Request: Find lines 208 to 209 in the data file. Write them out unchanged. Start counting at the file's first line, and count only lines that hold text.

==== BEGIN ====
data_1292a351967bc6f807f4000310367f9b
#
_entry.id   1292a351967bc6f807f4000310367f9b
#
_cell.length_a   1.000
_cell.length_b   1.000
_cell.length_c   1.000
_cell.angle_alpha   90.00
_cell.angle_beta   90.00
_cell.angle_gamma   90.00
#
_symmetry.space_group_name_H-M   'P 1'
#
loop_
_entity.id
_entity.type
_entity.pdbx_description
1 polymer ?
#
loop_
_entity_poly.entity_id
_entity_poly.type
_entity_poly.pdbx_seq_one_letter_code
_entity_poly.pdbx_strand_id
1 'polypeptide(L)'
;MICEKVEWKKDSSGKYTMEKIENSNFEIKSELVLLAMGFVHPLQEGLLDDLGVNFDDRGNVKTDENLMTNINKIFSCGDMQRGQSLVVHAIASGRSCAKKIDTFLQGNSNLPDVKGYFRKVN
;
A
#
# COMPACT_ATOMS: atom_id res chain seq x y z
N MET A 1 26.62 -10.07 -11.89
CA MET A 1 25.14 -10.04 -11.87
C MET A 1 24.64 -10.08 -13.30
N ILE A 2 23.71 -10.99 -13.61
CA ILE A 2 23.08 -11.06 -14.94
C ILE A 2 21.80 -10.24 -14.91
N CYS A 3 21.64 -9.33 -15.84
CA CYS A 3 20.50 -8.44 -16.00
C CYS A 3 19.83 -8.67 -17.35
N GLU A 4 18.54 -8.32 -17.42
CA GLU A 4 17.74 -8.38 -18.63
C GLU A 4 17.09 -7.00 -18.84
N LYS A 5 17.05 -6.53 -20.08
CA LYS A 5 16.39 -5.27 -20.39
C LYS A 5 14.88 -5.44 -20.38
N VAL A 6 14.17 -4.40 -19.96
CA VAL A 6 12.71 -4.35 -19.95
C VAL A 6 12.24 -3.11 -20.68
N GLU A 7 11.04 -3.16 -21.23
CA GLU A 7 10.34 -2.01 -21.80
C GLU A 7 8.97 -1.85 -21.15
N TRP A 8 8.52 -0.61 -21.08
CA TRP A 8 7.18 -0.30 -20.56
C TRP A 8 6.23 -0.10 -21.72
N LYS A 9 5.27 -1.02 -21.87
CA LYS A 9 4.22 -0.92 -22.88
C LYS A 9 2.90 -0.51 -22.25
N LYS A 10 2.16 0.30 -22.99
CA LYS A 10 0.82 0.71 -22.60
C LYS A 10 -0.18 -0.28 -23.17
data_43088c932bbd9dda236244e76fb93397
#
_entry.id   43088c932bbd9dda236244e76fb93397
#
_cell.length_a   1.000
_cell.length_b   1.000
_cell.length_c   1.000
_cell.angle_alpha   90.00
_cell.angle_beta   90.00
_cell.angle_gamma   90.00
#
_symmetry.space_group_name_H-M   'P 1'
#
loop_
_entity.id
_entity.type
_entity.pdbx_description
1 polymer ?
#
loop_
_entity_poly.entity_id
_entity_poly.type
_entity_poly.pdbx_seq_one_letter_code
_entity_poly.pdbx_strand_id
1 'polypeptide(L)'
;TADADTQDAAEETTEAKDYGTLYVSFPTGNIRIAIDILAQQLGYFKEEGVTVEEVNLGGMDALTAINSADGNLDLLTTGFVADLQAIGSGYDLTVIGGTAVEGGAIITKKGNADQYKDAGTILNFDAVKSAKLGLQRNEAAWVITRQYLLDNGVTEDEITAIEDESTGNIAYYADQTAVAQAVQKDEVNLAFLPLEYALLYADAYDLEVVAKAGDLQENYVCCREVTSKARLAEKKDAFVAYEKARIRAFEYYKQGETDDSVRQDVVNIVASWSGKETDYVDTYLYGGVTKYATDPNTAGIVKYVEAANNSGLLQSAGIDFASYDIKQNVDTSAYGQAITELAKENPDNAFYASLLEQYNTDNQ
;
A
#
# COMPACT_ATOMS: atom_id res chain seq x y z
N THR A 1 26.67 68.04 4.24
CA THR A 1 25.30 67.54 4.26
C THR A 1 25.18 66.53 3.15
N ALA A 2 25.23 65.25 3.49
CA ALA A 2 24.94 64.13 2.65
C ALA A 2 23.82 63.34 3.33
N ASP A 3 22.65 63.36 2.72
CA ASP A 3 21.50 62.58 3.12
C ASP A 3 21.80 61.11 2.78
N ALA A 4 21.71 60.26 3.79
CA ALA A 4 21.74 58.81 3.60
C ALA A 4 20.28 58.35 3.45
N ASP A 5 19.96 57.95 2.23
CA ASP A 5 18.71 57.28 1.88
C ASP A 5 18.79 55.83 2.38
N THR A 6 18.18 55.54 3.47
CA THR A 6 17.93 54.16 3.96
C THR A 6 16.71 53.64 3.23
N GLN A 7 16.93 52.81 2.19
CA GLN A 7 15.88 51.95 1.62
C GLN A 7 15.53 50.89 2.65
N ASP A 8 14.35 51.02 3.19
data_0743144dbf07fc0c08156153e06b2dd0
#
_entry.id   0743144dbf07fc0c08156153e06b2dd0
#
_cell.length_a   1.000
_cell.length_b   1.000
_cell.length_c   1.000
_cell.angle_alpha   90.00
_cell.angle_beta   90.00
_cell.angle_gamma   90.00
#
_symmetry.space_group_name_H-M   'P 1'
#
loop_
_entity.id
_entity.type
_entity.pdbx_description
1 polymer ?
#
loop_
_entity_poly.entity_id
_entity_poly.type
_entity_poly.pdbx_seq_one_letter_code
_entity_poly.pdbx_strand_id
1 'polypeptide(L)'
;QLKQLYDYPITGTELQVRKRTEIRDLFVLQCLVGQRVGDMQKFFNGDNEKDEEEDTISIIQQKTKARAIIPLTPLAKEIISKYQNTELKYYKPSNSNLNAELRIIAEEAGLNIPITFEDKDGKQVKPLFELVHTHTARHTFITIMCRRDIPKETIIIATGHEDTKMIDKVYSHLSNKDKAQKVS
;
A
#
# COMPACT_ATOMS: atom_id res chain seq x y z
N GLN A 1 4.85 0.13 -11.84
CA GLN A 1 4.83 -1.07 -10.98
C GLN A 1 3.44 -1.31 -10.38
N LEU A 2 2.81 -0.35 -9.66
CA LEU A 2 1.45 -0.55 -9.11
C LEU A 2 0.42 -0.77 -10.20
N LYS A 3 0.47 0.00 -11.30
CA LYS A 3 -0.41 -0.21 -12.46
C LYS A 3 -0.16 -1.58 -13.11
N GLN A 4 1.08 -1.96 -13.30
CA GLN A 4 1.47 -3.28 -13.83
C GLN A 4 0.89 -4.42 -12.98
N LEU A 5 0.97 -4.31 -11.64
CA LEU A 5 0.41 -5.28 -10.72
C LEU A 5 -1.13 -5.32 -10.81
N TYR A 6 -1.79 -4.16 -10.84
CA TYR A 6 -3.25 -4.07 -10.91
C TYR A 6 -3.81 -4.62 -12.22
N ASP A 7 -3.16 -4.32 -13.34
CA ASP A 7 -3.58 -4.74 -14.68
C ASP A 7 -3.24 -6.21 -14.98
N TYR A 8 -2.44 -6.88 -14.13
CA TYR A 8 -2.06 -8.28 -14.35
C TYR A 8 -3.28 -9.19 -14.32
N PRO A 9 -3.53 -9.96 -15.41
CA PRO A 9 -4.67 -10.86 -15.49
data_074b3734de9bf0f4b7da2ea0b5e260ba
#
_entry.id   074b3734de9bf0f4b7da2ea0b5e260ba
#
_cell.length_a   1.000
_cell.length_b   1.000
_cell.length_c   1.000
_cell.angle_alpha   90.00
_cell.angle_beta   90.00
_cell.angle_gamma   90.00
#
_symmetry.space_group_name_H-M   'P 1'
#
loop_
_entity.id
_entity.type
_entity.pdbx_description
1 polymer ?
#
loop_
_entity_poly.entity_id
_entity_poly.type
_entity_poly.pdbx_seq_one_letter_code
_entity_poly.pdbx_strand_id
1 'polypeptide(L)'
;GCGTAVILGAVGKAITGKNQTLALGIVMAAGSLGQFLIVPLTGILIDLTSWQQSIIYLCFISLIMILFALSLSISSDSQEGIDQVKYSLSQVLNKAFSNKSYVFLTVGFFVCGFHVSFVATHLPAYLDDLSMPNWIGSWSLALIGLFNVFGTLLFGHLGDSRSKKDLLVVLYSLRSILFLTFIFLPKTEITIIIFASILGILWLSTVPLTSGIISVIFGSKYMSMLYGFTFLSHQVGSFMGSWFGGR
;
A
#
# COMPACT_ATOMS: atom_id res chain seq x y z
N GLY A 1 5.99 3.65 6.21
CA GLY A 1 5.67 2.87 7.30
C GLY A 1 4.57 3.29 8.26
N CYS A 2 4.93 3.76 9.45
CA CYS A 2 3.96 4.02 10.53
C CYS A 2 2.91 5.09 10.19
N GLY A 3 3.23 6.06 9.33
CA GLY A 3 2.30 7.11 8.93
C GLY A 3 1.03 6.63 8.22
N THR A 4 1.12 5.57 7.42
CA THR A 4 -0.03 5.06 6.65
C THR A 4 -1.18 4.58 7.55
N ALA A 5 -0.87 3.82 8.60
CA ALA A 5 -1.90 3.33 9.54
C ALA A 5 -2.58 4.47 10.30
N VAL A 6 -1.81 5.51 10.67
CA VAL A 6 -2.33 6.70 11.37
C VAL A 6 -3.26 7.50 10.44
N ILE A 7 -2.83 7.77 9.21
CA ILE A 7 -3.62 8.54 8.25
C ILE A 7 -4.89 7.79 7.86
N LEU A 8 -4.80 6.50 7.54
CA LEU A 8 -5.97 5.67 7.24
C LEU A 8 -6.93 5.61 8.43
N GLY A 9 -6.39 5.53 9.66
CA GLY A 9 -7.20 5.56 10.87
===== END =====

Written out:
N THR A 4 1.12 5.57 7.42
CA THR A 4 -0.03 5.06 6.65